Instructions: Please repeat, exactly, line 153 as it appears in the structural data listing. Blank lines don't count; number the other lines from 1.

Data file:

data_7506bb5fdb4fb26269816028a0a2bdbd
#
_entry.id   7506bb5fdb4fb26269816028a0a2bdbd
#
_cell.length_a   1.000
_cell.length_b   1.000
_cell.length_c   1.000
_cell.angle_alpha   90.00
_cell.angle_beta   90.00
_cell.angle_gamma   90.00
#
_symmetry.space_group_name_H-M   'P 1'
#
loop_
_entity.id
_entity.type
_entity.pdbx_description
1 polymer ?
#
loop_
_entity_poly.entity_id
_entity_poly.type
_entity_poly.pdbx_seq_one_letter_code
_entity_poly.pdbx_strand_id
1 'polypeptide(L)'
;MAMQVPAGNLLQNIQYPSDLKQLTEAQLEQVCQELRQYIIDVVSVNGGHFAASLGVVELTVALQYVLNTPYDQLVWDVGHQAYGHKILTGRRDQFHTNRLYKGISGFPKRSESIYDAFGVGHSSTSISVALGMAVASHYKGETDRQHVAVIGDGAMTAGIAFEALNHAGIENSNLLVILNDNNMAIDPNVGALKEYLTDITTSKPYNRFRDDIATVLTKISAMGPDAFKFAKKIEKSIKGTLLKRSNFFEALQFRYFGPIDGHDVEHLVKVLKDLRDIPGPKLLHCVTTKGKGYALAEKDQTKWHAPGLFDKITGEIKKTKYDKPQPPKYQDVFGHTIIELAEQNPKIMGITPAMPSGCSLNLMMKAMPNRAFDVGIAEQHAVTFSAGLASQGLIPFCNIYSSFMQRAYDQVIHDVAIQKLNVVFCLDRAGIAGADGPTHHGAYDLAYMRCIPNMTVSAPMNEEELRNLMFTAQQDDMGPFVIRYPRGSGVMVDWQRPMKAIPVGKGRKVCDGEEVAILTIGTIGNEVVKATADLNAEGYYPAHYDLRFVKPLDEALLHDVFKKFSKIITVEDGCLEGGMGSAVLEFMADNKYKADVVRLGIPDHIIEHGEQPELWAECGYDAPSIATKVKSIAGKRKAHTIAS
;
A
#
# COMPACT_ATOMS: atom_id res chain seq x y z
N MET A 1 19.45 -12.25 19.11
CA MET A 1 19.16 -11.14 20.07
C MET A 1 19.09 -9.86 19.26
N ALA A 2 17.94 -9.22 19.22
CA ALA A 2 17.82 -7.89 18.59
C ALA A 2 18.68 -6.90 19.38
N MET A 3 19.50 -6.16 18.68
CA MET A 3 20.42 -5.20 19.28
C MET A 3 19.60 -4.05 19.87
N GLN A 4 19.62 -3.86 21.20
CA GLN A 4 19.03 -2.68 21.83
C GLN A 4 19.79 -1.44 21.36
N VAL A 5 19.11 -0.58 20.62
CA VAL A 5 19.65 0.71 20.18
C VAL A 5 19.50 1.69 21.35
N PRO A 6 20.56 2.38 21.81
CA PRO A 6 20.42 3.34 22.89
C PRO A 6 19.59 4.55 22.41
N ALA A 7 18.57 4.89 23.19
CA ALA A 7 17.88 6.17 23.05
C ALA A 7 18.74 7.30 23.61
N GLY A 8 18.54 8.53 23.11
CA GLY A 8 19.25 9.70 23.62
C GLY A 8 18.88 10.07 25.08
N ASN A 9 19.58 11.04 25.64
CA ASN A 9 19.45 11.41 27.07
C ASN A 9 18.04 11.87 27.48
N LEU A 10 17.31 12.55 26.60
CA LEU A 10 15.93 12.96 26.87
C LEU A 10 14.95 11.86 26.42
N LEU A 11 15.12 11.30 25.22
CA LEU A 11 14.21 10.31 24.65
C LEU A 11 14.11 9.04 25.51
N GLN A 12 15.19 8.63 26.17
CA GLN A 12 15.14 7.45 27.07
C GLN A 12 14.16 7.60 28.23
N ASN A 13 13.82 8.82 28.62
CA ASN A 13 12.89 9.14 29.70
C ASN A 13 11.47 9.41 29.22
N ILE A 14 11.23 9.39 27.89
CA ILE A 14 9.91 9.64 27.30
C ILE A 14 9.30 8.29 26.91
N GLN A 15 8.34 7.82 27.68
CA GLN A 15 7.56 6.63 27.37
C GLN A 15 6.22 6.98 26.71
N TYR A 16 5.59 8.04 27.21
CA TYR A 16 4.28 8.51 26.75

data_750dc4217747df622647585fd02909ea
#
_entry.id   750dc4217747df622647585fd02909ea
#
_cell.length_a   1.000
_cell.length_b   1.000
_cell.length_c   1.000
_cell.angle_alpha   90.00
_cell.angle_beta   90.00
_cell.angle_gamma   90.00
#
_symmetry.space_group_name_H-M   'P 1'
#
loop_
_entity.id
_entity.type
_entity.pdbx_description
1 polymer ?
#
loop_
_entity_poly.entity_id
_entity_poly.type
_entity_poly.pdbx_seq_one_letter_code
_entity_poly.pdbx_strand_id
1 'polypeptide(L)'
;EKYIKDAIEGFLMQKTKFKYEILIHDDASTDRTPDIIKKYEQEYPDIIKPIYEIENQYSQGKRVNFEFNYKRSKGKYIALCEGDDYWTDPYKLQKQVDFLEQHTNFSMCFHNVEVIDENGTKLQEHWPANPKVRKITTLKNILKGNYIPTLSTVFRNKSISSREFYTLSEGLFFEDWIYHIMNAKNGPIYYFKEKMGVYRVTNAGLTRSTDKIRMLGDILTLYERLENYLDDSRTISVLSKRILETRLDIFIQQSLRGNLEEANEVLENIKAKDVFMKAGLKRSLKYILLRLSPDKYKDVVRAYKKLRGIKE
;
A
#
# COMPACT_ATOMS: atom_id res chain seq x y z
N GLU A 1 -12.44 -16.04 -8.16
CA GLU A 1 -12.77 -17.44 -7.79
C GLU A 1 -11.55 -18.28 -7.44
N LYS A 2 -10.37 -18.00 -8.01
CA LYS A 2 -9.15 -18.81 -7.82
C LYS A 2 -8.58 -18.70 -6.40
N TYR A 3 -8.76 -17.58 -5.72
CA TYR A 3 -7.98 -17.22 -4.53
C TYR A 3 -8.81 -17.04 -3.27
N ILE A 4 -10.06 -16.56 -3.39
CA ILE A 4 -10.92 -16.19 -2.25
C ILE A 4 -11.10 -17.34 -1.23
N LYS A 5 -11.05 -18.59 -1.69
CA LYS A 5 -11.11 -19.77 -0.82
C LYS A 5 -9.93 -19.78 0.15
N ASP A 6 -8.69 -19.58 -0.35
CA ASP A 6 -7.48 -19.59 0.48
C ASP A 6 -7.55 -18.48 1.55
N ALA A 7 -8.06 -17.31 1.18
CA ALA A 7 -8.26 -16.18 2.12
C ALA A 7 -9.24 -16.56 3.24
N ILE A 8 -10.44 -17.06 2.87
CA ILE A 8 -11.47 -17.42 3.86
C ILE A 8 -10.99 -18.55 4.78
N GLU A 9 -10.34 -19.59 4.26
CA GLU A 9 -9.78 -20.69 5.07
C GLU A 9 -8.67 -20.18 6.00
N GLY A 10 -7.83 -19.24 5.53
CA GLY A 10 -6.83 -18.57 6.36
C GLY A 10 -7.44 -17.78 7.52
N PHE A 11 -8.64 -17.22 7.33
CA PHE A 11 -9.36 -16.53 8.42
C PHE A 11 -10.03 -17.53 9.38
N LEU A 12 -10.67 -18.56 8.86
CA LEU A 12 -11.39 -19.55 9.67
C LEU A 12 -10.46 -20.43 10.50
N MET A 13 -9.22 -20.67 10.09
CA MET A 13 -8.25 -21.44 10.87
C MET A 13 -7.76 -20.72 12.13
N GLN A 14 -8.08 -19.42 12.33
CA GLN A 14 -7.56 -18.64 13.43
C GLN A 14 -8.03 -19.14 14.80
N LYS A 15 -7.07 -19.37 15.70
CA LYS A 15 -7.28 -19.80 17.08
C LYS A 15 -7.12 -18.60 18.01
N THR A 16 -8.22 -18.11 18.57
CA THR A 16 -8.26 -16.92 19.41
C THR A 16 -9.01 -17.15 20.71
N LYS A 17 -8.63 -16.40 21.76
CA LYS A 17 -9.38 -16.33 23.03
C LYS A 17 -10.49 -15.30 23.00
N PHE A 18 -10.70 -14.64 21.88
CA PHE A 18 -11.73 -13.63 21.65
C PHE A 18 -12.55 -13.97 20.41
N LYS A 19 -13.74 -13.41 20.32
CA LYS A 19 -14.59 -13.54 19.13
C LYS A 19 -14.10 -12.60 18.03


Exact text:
N THR A 16 -8.22 -18.11 18.57